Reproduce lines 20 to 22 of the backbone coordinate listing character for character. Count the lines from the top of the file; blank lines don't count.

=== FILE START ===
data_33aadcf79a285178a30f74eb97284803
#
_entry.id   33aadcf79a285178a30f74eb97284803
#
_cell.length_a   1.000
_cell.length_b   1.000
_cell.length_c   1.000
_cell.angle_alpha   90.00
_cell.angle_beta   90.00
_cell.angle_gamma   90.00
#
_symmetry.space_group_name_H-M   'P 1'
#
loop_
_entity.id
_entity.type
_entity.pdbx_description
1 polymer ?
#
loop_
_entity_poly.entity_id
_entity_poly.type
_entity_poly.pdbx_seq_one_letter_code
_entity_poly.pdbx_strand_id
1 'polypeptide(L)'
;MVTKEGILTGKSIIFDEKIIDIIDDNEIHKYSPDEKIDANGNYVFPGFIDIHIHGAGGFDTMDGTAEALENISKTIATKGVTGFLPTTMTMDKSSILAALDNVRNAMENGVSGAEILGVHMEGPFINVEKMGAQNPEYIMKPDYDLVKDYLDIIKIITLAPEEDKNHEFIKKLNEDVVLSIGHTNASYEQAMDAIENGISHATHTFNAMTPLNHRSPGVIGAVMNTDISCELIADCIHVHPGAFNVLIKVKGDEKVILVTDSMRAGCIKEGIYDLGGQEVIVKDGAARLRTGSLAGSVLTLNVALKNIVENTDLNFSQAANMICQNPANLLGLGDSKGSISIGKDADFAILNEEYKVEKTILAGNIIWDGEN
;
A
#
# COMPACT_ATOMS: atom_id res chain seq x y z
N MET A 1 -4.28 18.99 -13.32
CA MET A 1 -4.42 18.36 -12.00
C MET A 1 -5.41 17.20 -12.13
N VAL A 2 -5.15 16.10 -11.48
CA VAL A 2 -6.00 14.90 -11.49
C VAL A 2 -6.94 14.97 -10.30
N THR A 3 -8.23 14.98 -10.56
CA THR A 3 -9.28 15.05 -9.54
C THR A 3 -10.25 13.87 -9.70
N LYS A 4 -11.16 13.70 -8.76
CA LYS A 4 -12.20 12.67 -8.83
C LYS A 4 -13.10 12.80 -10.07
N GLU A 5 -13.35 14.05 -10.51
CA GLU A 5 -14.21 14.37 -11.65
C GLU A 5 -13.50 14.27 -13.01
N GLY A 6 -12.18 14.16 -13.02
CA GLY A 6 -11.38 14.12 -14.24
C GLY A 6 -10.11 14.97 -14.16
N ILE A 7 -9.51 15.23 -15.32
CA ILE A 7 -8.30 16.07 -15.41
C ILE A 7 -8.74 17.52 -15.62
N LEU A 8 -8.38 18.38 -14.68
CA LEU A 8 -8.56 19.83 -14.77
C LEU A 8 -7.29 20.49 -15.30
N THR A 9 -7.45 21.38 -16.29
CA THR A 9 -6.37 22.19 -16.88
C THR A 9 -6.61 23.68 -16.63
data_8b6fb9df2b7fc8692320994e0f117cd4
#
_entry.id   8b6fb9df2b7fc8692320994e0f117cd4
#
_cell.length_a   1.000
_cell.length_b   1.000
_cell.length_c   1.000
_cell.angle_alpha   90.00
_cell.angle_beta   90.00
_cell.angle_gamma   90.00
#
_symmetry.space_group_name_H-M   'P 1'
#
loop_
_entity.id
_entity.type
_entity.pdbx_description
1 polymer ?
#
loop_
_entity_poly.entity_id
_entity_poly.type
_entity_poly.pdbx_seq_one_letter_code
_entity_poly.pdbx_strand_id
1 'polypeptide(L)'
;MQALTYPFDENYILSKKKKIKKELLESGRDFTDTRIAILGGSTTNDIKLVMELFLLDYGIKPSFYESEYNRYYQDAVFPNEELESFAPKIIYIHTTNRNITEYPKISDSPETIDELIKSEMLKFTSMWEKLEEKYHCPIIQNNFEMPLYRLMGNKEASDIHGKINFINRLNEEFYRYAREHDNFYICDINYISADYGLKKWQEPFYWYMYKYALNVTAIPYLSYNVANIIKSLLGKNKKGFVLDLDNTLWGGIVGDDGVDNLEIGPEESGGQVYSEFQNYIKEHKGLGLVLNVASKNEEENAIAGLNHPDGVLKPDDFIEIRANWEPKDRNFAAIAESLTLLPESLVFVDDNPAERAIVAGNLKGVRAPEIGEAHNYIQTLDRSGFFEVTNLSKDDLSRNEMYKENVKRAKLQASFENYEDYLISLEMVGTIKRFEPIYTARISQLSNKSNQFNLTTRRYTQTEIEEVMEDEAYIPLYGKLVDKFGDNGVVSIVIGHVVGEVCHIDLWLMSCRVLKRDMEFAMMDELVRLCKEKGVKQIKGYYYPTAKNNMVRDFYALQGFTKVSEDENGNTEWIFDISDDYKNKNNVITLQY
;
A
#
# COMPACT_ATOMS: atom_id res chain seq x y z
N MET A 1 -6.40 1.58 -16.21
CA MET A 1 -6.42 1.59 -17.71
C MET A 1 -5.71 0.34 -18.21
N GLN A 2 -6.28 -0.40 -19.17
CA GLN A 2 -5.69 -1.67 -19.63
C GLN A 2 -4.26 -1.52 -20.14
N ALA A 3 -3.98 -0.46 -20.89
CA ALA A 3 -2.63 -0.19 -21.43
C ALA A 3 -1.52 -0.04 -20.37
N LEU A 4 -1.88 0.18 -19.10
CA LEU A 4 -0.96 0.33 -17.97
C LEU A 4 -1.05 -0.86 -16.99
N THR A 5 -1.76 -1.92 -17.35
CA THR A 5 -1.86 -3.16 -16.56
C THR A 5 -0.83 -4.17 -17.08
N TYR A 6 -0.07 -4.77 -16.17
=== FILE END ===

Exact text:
loop_
_entity_poly.entity_id
_entity_poly.type